As unbelievably simple as the idea of talking to everyone in a quiet interview setting where they are working is, it is actually the elephant in the room in that no other video show is really getting the creators on this level since Sunny Gault did her Viral Videos show for Veoh a few years ago and I dont mean the executive/ corporate/ rich mucky mucks like Beet.tv: bless all their hearts if I ever get on there too, but this is a video document of “up from the ground” foot soldiers who are pioneering the form.

    These interviews will become a valuable asset as time goes on and the genre matures if for no other reason than this is a snapshot of this important time. Imagine a real sit down collection of the radio pioneers in the 1920’s and 1930’s not the eventual company stars but the real firsts we don’t know about now, or TV in the 1940’s and 1950’s, who cares if they happened to get the one who went on to be the big mainstream breakout, though it would be a nice bonus, I’d take Ernie Kovacs interviewed then like The Web Files does any day.

    Dave Beeler and I enjoyed talking with them about Safety Geeks and Invention with Brian Forbes and being treated as if we mattered without any publicist, financiers, brand managers and the like pushing and scheduling “press” for us with them.

    No, they came because they liked our shows and they liked us and had a real curious nature instead of an assignment handed down from the promo media machine. The fact that Safety Geeks: SVI and Invention with Brian Forbes got Sandra and Kristyn’s attention is a testament to the fact that at least for now they level the field by selecting not who has the most resources and loudest PR machine but who Sandra wants to explore and present to an audience.

    It is SO hard to get any press now, let alone good press for non-corporate web series, you only get so far when you don’t have dozens of invisible hands, money and companies ensuring it. We know. You get so far then your calls, emails and request go ignored by the big boys in TV, web and print media because they only want the shows THEY as companies have a financial stake in getting covered. It’s not evil, its just smart business to completely shape what the audience is told to care about, namely the shows on the web your production/marketing/distribution company is producing.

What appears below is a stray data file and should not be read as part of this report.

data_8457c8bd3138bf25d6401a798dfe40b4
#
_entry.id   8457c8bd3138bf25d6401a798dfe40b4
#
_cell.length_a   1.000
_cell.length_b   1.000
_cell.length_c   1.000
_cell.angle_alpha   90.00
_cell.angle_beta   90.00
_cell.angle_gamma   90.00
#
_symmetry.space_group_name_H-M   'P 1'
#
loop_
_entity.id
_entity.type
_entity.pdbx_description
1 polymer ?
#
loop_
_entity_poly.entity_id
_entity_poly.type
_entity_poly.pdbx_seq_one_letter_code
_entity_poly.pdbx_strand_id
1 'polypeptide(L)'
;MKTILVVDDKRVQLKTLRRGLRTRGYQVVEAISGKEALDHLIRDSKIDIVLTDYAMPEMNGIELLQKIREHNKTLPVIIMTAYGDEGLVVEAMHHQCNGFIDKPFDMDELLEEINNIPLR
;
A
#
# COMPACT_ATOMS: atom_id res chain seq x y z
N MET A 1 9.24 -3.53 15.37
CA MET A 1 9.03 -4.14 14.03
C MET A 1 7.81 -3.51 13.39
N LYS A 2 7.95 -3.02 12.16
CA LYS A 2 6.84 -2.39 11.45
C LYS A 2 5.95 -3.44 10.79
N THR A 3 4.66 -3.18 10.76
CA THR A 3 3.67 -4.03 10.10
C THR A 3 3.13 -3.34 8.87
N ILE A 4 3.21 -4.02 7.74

Press that isn’t about letting the subject have a chance to present themselves as we did is mostly about maintaining and making “names” and name brands, so that “name” can be the name that is the reason the next thing gets made with…that name. From gossip to editorials thats what’s happening. If they do that for us we would be grateful and if they don’t so be it, we know what’s going on here.

    The Web Files is doing just that, seeking us out and asking what we do in a gracious, professional, no “gotcha!” journalistic way that is frankly refreshing. Their interviews are not morning radio mentality nor do they fancy themselves Cahier du Cinema for the web they are an appreciative audience giving us chance to talk about what we love to do whether it made us rich or not.

    The lack of editorializing on The Web Files behalf actually lets the artists be judged by the viewer who may or may not be a fan without the pre-filtering of an editorial opinion of what is good for the audience or indeed what is “good” or “worthy” from the show. I applaud The Web Files generosity towards their subjects and the incredible service of documenting this moment in time without holding it to a singular personal criteria.